Purpose: The Hypertension Optimal Treatment (HOT) Study investigated the relationship between target office diastolic blood pressure (BP) ≤80, ≤85 or ≤90 mmHg and cardiovascular morbidity and mortality in 18,790 patients aged 50-80 years. The home BP sub-study enrolled 926 patients and the aim was to clarify whether the separation into the BP target groups in the office prevailed in the out-of-office setting. The present study aimed to identify variables that characterised masked uncontrolled hypertension (MUCH) and white coat uncontrolled hypertension (WUCH).

Material And Methods: The sub-study participants took their home BP when office BP had been up titrated. The cut-off for normal or high BP was set to ≥135/85 mmHg at home and ≥140/90 mmHg in the office. We analysed data by using multivariate and stepwise multivariate logistic regression with home and office BP combinations as the dependent variables.

Results: WUCH was associated with lower body mass index (BMI) (odds ratio (OR) 0.92, 95% confident intervals (CIs) 0.88-0.96,  < 0.001). MUCH was associated with smoking (OR 1.89, 95% CIs 1.25-2.86,  = 0.0025) and with lower baseline heart rate (OR 0.98, 95% CIs 0.97-0.99,  = 0.03) and higher BMI (OR 1.03, CIs 1.00-1.06,  = 0.04). MUCH remained associated with smoking (OR 2.76, 95% CIs 1.76-4.35,  < 0.0001) also when using ≥140/90 mmHg as the cut-off for both home and office BP. MUCH was also associated with higher BMI (OR 1.05, 95% CIs 1.01-1.09,  = 0.009) while WUCH was associated with lower BMI (OR 0.93, 95% CIs 0.90-0.97,  = 0.0005) when using ≥140/90 mmHg as a cut-off.

Conclusion: Our data support that 'reversed or masked' treated but uncontrolled hypertension (MUCH) is common and constitutes about 25% of treated hypertensive patients. This entity (MUCH) is rather strongly associated with current smoking and overweight while uncontrolled white coat (office) hypertension (WUCH) is associated with lower BMI.
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http://dx.doi.org/10.1080/08037051.2020.1787815DOI Listing
February 2021

On-treatment HDL cholesterol predicts incident atrial fibrillation in hypertensive patients with left ventricular hypertrophy.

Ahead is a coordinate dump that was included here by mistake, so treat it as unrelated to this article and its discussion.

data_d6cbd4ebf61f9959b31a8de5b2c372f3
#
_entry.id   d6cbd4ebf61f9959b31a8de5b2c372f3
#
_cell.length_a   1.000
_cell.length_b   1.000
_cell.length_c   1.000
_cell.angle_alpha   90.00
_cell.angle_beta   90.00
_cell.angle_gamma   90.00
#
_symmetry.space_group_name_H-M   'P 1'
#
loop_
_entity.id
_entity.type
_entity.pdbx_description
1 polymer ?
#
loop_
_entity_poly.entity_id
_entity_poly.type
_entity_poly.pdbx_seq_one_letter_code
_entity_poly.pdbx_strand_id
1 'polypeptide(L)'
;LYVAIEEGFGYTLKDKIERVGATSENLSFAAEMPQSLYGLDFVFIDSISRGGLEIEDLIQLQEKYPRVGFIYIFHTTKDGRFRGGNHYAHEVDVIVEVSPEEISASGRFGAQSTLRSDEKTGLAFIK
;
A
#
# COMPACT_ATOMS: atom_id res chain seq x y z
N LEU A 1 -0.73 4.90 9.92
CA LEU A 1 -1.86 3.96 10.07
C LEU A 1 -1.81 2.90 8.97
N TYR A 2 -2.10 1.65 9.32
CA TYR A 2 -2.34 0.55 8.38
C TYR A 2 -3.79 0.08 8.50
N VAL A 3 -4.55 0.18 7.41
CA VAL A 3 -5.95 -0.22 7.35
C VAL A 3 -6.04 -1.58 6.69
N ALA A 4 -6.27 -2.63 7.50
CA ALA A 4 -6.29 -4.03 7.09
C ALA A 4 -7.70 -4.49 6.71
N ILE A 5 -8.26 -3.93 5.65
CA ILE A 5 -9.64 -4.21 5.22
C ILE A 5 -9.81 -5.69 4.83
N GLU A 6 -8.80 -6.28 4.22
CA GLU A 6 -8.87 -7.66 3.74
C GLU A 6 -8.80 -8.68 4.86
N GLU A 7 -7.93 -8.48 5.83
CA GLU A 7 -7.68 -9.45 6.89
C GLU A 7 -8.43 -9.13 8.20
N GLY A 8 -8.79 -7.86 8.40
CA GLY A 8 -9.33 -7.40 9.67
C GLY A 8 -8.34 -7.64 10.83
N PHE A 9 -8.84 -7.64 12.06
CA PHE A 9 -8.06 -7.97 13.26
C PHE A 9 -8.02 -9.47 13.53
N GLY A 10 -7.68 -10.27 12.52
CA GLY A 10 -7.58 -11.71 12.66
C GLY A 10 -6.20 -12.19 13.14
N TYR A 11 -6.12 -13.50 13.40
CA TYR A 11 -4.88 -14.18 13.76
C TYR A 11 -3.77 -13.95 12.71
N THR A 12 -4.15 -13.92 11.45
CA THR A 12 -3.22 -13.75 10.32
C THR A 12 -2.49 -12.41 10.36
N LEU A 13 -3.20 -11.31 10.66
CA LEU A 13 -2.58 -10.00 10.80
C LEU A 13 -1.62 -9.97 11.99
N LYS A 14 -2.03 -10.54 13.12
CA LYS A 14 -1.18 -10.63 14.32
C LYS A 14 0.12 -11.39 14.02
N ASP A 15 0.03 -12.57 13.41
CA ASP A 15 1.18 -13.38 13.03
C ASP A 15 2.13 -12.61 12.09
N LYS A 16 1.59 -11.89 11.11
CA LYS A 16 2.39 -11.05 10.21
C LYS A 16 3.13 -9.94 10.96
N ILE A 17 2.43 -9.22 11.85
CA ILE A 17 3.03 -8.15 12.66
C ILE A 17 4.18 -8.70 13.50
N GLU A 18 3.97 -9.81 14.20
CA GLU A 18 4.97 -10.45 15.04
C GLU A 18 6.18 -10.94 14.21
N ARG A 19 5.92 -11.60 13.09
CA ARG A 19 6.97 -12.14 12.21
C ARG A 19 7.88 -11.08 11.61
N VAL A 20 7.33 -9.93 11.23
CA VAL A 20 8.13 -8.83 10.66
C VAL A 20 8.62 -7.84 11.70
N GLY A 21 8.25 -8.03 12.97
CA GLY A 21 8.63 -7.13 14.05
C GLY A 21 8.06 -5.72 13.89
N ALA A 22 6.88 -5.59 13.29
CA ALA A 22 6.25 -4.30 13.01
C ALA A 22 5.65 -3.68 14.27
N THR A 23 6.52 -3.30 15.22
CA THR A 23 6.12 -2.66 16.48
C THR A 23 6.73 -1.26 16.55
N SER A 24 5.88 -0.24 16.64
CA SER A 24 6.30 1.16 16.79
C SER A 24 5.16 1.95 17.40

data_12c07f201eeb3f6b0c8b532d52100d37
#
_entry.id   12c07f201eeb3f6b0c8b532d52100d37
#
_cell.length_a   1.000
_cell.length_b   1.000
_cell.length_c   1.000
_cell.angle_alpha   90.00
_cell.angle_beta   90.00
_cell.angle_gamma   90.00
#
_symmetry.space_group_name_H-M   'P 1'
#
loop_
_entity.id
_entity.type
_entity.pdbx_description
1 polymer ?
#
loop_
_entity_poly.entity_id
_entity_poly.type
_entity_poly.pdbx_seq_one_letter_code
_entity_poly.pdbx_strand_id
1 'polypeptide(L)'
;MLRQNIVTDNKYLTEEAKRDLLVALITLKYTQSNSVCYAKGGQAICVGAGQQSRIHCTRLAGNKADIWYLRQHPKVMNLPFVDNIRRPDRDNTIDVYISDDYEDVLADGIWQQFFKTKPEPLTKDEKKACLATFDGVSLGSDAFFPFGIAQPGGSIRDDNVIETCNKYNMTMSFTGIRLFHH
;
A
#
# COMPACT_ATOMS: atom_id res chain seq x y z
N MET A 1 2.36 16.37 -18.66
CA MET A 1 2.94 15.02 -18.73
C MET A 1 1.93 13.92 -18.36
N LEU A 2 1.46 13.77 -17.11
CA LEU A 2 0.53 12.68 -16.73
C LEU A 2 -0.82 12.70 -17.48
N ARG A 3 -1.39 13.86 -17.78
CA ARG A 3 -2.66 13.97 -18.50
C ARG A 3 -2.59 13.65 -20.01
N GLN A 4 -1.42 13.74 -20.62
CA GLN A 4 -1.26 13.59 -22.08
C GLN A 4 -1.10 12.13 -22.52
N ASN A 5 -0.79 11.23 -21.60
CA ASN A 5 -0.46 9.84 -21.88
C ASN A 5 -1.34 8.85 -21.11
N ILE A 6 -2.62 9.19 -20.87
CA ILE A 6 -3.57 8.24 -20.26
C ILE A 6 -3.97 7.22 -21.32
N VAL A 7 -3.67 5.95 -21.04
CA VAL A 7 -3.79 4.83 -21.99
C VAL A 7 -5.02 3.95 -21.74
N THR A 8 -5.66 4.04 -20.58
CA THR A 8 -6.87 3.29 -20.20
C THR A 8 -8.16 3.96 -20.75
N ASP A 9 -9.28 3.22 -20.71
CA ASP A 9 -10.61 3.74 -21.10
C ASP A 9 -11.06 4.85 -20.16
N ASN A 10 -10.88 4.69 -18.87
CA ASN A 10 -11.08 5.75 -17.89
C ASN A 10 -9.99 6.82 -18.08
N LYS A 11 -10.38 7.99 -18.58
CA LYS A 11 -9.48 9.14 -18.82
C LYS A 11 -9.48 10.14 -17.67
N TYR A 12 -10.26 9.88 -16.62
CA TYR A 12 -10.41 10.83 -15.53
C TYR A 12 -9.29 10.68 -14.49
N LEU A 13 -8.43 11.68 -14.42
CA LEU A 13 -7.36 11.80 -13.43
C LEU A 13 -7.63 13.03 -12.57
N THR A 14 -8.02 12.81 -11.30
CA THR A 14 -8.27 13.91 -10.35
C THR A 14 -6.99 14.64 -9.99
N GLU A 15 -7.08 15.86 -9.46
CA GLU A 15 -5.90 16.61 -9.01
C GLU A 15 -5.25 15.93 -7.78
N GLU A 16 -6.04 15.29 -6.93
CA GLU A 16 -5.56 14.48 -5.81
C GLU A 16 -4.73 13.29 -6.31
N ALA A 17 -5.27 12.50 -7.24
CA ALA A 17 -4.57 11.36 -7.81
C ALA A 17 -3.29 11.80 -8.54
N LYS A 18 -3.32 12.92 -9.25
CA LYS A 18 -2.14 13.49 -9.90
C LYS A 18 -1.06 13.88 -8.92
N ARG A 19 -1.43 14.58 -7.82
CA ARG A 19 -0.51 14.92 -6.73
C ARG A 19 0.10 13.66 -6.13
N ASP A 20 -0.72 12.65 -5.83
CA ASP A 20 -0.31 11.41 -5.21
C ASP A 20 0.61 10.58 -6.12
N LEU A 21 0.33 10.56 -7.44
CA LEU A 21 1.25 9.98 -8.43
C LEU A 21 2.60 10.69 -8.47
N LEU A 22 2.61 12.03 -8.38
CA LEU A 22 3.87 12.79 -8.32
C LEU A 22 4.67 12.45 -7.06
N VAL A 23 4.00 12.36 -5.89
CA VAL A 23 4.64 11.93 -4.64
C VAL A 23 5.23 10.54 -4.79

Blood Press 2020 10 25;29(5):319-326. Epub 2020 Jun 25.

Division of Cardiology, Weill Cornell Medical College, New York, NY, USA.

: Hypertensive patients are at increased risk of atrial fibrillation (AF). Although low baseline high density lipoprotein (HDL) cholesterol has been associated with a higher risk of AF, this has not been verified in recent population-based studies. Whether changing levels of HDL over time are more strongly related to the risk of new AF in hypertensive patients has not been examined.: Incident AF was examined in relation to baseline and on-treatment HDL levels in 8267 hypertensive patients with no history of AF, in sinus rhythm on their baseline electrocardiogram, randomly assigned to losartan- or atenolol-based treatment. HDL levels at baseline and each year of testing were categorised into quartiles according to baseline HDL levels.: During 4.7 ± 1.10 years of follow-up, 645 patients (7.8%) developed new AF. In univariate Cox analyses, compared with the highest quartile of HDL levels (>1.78 mmol/l), patients with on-treatment HDL in the lowest quartile (≤ 1.21 mmol/l) had a 53% greater risk of new AF. Patients with on-treatment HDL in the second and third quartiles had intermediate increased risks of AF. Baseline HDL in the lowest quartile was not a significant predictor of new AF (hazard ratio (HR): 1.14, 95% confidence interval (CI): 0.90-1.43). In multivariable Cox analyses adjusting for multiple baseline and time-varying covariates, the lowest quartile of on-treatment HDL remained associated with a nearly 54% increased risk of new AF (HR: 1.54, 95% CI: 1.16-2.05) whereas a baseline HDL≤ ⩽1.21 mmol/l was not predictive of new AF (HR: 1.01, 95% CI: 0.78-1.31).: Lower on-treatment HDL is strongly associated with risk of new AF. These findings suggest that serial assessment of HDL can estimate AF risk better than baseline HDL in hypertensive patients with left ventricular hypertrophy. Future studies may investigate whether therapies that increase HDL can lower risk of developing AF.: http://clinicaltrials.gov/ct/show/NCT00338260?order=1.
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http://dx.doi.org/10.1080/08037051.2020.1782171DOI Listing
October 2020

Intensive systolic blood pressure control and prevention of new onset atrial fibrillation in the SPRINT study: is the association really controversial?

Blood Press 2020 08 25;29(4):199-201. Epub 2020 Jun 25.

Vascular Biology and Hypertension Programme, Department of Medicine, University of Alabama at Birmingham, AL, USA.

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http://dx.doi.org/10.1080/08037051.2020.1782595DOI Listing
August 2020

Carotid Intima-Media Thickness Progression as Surrogate Marker for Cardiovascular Risk: Meta-Analysis of 119 Clinical Trials Involving 100 667 Patients.

Circulation 2020 08 17;142(7):621-642. Epub 2020 Jun 17.

Atherosclerosis Department (M. Safarova), National Medical Research Center of Cardiology, Moscow, Russia.

Background: To quantify the association between effects of interventions on carotid intima-media thickness (cIMT) progression and their effects on cardiovascular disease (CVD) risk.